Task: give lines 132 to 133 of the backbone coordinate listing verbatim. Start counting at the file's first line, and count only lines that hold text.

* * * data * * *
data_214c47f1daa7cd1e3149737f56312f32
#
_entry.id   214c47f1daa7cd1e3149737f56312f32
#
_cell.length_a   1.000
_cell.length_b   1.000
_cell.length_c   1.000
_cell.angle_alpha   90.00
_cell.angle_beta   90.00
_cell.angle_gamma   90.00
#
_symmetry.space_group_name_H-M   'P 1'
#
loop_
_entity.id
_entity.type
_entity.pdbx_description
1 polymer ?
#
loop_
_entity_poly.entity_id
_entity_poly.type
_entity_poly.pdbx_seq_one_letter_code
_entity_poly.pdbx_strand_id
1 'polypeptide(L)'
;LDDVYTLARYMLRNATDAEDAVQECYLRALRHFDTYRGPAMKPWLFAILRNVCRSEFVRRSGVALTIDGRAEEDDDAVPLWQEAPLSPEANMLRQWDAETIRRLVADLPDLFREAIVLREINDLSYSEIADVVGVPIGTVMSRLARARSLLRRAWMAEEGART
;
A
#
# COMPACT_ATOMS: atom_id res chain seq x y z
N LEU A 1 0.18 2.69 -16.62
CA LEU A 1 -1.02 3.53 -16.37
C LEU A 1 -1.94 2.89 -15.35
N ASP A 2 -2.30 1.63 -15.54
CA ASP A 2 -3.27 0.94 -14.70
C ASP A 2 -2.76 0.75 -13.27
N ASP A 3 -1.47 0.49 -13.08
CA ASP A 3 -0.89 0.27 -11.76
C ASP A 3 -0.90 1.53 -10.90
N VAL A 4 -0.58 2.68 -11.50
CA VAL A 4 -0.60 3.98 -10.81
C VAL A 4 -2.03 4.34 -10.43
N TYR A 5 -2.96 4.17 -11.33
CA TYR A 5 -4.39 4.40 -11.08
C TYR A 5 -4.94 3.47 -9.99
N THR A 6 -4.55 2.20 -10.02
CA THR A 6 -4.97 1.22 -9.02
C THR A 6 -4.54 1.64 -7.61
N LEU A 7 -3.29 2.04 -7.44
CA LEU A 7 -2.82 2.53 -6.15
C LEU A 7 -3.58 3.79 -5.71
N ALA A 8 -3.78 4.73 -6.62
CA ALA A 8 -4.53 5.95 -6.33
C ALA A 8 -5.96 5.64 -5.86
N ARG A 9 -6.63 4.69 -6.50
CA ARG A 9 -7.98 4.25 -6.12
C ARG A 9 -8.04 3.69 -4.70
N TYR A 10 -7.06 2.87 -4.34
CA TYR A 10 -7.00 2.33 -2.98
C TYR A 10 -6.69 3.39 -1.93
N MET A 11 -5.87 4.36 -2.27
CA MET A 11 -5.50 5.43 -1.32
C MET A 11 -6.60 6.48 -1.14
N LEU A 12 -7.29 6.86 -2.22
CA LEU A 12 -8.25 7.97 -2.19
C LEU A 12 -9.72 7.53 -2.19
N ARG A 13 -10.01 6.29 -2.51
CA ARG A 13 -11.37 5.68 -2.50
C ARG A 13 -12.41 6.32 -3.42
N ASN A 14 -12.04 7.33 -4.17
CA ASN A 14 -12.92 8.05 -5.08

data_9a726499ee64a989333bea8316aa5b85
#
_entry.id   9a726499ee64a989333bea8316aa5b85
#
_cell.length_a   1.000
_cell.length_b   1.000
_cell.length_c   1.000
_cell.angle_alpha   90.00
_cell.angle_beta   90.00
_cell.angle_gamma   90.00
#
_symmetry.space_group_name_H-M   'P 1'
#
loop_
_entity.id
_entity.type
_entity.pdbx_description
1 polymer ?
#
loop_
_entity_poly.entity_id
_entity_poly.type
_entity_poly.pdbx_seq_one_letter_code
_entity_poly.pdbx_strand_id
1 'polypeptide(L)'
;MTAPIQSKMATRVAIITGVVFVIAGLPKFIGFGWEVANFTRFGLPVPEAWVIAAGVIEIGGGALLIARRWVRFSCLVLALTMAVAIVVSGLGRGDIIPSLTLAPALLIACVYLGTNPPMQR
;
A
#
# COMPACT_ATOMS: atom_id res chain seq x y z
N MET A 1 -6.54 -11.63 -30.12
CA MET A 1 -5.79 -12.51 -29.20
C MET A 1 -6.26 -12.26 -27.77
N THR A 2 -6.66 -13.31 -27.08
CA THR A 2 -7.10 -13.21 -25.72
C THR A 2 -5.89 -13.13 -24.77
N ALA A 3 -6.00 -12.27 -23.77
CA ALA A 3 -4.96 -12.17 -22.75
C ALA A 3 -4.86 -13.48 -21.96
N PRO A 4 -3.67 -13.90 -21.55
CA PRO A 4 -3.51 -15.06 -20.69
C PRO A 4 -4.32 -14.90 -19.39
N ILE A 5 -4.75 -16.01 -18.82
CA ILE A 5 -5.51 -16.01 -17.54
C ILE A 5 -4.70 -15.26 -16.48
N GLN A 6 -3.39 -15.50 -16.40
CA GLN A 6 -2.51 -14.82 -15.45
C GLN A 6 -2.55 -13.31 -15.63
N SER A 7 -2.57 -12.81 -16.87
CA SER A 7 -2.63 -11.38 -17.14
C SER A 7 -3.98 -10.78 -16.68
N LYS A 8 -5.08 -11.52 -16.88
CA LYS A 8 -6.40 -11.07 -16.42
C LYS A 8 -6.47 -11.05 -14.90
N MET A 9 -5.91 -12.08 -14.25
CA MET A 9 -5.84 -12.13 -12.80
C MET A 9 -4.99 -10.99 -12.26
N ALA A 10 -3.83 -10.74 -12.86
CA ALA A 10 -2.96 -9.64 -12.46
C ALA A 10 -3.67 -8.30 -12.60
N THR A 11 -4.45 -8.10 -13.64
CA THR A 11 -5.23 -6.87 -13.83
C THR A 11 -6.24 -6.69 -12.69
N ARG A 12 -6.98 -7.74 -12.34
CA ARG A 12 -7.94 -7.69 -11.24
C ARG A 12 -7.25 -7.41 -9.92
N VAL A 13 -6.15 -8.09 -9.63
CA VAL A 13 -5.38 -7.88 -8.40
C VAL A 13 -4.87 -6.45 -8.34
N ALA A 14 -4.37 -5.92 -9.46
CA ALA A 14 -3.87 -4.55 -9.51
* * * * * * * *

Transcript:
N THR A 11 -4.45 -8.10 -13.64
CA THR A 11 -5.23 -6.87 -13.83